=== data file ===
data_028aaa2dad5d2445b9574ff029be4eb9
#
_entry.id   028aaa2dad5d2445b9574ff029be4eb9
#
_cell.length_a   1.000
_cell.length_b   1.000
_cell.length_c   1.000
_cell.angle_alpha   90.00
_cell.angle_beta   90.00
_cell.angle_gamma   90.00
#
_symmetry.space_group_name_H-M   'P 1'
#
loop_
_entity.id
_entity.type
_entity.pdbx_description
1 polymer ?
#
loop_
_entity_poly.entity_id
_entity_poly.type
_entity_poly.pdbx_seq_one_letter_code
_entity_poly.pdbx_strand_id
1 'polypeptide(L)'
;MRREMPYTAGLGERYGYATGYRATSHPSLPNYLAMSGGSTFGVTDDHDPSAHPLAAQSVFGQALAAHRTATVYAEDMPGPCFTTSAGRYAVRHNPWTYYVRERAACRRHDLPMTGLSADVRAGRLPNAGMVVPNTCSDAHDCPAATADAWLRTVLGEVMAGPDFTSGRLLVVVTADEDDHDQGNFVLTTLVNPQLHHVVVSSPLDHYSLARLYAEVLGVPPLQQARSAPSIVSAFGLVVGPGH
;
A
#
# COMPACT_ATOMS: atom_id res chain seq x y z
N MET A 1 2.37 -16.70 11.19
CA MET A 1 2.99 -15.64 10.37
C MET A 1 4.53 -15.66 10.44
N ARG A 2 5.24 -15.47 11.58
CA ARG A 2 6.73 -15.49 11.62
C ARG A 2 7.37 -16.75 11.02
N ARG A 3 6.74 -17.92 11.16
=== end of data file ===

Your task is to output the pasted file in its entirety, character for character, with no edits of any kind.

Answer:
data_028aaa2dad5d2445b9574ff029be4eb9
#
_entry.id   028aaa2dad5d2445b9574ff029be4eb9
#
_cell.length_a   1.000
_cell.length_b   1.000
_cell.length_c   1.000
_cell.angle_alpha   90.00
_cell.angle_beta   90.00
_cell.angle_gamma   90.00
#
_symmetry.space_group_name_H-M   'P 1'
#
loop_
_entity.id
_entity.type
_entity.pdbx_description
1 polymer ?
#
loop_
_entity_poly.entity_id
_entity_poly.type
_entity_poly.pdbx_seq_one_letter_code
_entity_poly.pdbx_strand_id
1 'polypeptide(L)'
;MRREMPYTAGLGERYGYATGYRATSHPSLPNYLAMSGGSTFGVTDDHDPSAHPLAAQSVFGQALAAHRTATVYAEDMPGPCFTTSAGRYAVRHNPWTYYVRERAACRRHDLPMTGLSADVRAGRLPNAGMVVPNTCSDAHDCPAATADAWLRTVLGEVMAGPDFTSGRLLVVVTADEDDHDQGNFVLTTLVNPQLHHVVVSSPLDHYSLARLYAEVLGVPPLQQARSAPSIVSAFGLVVGPGH
;
A
#
# COMPACT_ATOMS: atom_id res chain seq x y z
N MET A 1 2.37 -16.70 11.19
CA MET A 1 2.99 -15.64 10.37
C MET A 1 4.53 -15.66 10.44
N ARG A 2 5.24 -15.47 11.58
CA ARG A 2 6.73 -15.49 11.62
C ARG A 2 7.37 -16.75 11.02
N ARG A 3 6.74 -17.92 11.16